Investor Relations

Frequent Questions

1.What is Altera?
2.What are Programmable Logic Devices (PLDs)?
3.What are the benefits of PLDs?
4.Who are Altera’s customers?
5.What is Altera’s financial business model?
6.Who is Altera’s Transfer Agent?
7.May I purchase Altera stock directly from Altera?
8.Does Altera pay a dividend?
9.How many times has Altera had a stock split?
1.What is Altera?
 Altera Corporation is a leading supplier of programmable semiconductors and related products that enable electronic systems companies to rapidly and cost-effectively innovate and differentiate in their markets. Our headquarters facility is located at 101 Innovation Drive, San Jose, California 95134. Our common stock trades on the NASDAQ Global Market under the symbol ALTR. Please click here to view our Corporate Fact Sheet.
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2.What are Programmable Logic Devices (PLDs)?
 Programmable logic devices (PLDs), which consist of field-programmable gate arrays (FPGAs) and complex programmable logic devices (CPLDs), are standard semiconductor integrated circuits, or chips, that our customers program to perform desired logic functions in their electronic systems.
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3.What are the benefits of PLDs?
 Most applications use one or more of the following types of logic in their designs:
  • Application-specific integrated circuits (ASICs) – Often referred to as standard cells, ASICs are manufactured with custom designs created by the customer. As a result, each ASIC has a fixed function used by a single customer in a single application.
  • Application-specific standard products (ASSPs) – ASSPs are standard devices that usually cannot be customized by the end user. In contrast to an ASIC, which is built for a single customer, an ASSP is built for a specific type of application targeted to a small number of customers. ASSPs are sometimes described as ASICs developed for multiple customers.
  • PLDs – Unlike ASICs and ASSPs, PLDs are standard products that can be customized for a wide range of applications. As a result, PLDs are typically sold to hundreds or thousands of customers. This flexibility offers many advantages, including simple design changes, shorter design cycles, and lower development costs.
In a broad sense, these products compete with each other as they may be used in the same types of applications in electronic systems. However, differences in cost, performance, density, flexibility, ease of use, and time to market dictate how much they directly compete for particular applications. The table below summarizes key characteristics of ASICs, ASSPs, and PLDs.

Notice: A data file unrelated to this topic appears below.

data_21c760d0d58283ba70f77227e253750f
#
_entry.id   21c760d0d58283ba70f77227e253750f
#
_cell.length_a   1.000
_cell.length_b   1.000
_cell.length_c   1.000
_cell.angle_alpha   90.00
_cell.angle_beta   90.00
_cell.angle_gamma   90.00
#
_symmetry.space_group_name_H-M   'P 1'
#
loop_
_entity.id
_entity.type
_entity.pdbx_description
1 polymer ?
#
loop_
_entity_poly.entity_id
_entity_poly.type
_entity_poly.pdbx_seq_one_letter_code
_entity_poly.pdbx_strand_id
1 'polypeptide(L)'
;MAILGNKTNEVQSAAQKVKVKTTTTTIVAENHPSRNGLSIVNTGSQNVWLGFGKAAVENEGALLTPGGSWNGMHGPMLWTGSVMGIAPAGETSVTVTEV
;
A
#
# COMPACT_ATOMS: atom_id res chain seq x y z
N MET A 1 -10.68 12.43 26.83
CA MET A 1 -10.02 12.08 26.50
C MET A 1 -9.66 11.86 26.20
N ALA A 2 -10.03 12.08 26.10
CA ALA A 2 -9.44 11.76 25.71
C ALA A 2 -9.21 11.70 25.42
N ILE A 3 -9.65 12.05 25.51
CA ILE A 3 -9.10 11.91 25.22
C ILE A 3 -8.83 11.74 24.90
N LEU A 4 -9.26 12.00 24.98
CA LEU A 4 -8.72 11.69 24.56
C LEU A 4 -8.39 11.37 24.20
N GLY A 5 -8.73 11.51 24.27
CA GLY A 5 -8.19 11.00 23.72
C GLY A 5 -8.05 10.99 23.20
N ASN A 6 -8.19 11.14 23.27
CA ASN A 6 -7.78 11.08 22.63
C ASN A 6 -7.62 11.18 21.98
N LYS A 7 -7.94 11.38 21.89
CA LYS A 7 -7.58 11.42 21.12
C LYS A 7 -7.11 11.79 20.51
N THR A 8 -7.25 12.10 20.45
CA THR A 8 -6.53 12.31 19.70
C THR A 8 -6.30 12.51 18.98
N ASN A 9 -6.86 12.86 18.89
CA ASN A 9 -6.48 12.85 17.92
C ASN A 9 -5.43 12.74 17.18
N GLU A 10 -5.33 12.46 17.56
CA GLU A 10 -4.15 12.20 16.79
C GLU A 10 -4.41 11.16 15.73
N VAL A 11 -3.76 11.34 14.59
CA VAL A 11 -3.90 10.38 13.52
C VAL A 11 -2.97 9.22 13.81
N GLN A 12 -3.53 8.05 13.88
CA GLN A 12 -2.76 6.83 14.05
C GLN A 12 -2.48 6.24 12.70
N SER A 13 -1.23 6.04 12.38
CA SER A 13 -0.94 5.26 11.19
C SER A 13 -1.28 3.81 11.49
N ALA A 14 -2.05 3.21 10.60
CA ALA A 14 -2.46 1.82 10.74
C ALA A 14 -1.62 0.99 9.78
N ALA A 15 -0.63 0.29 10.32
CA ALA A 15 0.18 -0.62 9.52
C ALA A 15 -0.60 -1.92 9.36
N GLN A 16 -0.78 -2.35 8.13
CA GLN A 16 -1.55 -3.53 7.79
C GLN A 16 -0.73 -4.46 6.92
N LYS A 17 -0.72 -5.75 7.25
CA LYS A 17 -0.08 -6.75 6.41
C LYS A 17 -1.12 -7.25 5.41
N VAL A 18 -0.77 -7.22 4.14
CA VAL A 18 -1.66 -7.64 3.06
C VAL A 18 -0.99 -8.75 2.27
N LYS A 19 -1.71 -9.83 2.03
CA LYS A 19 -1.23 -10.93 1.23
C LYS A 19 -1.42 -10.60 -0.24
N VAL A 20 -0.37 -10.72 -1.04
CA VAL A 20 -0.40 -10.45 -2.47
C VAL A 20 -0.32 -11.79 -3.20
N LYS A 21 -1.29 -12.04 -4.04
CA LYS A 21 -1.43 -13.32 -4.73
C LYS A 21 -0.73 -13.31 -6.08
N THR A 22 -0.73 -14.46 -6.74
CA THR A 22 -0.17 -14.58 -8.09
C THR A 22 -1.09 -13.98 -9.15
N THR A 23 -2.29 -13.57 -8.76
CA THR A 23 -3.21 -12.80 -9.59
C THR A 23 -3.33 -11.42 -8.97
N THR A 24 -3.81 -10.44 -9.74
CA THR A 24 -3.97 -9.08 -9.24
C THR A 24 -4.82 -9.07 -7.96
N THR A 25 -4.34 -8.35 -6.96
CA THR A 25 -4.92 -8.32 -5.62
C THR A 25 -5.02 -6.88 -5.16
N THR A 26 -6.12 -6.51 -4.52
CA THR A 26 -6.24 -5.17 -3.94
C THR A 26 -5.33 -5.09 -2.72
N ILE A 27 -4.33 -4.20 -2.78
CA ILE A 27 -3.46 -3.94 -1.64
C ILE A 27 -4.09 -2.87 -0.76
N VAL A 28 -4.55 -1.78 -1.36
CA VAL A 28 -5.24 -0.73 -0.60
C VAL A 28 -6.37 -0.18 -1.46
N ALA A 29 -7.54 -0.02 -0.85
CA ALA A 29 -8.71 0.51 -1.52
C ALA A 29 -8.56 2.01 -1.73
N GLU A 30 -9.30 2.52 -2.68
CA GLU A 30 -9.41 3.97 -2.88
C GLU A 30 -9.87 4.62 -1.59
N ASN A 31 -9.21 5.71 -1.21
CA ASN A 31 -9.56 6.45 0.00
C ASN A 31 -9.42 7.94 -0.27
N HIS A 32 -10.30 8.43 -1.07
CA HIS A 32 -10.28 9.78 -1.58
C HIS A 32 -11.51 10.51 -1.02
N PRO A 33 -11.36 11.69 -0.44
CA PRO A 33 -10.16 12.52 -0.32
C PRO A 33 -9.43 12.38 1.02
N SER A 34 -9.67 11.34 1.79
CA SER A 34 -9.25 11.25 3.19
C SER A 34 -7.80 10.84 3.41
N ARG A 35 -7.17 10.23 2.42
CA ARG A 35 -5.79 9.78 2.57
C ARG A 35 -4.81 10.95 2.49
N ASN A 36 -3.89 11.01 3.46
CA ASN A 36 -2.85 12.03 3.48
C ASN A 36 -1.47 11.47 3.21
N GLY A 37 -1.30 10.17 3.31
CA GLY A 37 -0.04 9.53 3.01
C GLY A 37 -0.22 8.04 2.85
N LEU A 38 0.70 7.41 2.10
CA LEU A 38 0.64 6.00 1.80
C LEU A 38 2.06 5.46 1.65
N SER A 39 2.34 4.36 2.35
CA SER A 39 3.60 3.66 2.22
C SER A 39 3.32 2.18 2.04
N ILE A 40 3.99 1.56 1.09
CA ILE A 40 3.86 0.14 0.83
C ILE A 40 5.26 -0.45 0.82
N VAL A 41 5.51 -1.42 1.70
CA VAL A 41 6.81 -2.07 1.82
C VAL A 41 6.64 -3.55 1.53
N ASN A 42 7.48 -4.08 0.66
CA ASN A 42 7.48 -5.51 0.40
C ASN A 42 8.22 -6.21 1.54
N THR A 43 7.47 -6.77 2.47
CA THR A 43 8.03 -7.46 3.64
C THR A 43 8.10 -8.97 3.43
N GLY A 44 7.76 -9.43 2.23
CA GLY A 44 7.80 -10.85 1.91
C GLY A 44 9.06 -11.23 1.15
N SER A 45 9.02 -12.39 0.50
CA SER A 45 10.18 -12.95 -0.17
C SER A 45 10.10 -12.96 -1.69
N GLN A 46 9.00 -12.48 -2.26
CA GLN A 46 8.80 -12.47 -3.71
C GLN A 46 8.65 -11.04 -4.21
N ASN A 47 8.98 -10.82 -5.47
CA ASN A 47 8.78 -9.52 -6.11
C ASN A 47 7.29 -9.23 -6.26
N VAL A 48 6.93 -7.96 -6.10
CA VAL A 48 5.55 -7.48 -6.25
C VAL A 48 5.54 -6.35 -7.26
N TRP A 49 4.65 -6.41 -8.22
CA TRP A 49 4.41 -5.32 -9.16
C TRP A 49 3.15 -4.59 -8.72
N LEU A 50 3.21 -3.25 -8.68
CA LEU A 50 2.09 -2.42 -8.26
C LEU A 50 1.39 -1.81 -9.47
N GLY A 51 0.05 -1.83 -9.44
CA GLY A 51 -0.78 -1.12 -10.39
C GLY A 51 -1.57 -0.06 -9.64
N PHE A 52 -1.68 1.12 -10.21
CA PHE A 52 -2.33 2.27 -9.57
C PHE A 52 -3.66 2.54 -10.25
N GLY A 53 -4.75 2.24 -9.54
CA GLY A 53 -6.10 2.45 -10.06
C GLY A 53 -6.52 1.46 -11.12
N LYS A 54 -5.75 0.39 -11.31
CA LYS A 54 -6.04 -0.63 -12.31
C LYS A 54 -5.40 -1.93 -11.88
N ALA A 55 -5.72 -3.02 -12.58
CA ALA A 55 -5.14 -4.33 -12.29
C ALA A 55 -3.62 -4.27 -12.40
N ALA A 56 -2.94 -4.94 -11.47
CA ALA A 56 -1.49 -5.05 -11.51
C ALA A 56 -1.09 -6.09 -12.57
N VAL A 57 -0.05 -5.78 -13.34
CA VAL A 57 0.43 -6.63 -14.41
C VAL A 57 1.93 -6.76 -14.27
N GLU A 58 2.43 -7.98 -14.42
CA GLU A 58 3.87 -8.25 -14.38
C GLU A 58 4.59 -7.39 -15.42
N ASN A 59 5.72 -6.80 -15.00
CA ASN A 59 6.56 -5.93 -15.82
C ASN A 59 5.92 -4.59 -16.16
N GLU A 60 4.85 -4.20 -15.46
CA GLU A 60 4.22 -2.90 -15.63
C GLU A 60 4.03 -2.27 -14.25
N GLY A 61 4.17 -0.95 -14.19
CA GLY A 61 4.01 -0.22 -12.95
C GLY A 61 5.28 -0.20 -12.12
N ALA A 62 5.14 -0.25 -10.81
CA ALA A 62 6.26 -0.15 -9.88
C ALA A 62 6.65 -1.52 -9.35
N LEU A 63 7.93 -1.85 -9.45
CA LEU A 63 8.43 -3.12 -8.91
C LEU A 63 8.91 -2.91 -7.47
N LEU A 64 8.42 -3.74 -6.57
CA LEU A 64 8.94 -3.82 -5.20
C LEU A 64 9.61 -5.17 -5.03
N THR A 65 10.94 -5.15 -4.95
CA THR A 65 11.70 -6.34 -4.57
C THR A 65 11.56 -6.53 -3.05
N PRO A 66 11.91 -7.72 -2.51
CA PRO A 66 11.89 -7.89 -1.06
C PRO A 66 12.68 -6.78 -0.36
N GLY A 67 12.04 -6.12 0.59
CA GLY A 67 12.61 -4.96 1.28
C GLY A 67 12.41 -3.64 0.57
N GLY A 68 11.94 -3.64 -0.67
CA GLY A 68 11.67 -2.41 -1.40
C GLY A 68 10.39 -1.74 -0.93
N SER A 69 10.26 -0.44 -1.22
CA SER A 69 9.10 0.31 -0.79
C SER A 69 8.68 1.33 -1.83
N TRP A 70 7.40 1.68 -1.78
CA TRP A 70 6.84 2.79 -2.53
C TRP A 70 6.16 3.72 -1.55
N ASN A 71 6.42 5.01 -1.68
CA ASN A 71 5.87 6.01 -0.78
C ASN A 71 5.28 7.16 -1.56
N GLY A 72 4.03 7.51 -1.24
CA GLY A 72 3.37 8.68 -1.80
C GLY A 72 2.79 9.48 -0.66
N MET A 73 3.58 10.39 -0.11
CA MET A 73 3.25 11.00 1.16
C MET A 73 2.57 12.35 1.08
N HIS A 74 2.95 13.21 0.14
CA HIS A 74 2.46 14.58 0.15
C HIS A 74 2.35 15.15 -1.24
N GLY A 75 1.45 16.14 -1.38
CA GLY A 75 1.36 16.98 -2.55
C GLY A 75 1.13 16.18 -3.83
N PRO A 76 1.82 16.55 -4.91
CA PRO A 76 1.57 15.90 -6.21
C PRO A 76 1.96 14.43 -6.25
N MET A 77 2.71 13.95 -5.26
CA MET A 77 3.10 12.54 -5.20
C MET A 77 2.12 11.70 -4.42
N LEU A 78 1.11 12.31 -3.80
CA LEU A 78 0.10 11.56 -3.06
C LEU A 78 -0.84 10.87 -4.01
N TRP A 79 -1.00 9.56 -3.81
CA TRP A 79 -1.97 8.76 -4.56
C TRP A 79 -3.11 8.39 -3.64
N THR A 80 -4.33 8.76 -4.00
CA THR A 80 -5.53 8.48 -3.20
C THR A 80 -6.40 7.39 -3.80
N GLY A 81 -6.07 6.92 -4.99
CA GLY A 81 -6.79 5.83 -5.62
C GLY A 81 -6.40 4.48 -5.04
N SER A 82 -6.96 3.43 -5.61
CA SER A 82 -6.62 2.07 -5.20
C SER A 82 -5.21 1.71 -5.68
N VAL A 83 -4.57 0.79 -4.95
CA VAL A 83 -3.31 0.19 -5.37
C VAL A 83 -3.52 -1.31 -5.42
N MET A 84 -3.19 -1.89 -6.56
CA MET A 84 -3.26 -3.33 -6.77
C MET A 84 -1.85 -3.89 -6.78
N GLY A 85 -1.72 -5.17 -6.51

Characteristic ASIC ASSP PLD
fabrication facility
No Yes, by end user
RELATIVE UNIT COST Low Moderate Moderate to high

PLDs vs. ASICs

In contrast to ASICs, PLD designs are programmed directly into the PLD. This means that the PLD is fully functional and verified when the design is completed, avoiding the lengthy and complex cycles required to verify and fabricate ASICs. This user programmability allows PLD customers to test and revise their designs quickly and with minimal development cost. In addition to these ease-of-use and time-to-market advantages, PLDs can be upgraded in the field, which allows customers to modify the PLD design after the electronic system has been shipped. These advantages, however, come at a cost. Programmability requires a larger die size, which typically translates into a higher per-unit cost when compared to ASICs. As a result, unit volume for PLDs is typically lower than for ASICs.

ASICs offer more optimized chip performance and lower per-unit costs than PLDs, which means that they are generally viewed as a more cost-effective option for large-volume, low-cost applications such as consumer electronics. However, they require high up-front costs for design, verification, and mask development, known as non-recurring engineering (NRE) costs, that make sense only for very high volumes. NRE costs for ASICs can range from the hundreds of thousands to multi-million dollar costs. Some customers prototype with PLDs for their time-to-market benefits and then redesign to an ASIC to reduce costs as volume increases. While redesigns have always been part of the PLD business, we believe that three trends increasingly drive customers to use PLDs for their systems’ entire life cycle:

  • Lower price premiums for PLDs compared to ASICs
  • Shorter life cycles of many electronic systems
  • Increased failure risk and higher NRE costs of ASICs

PLDs vs. ASSPs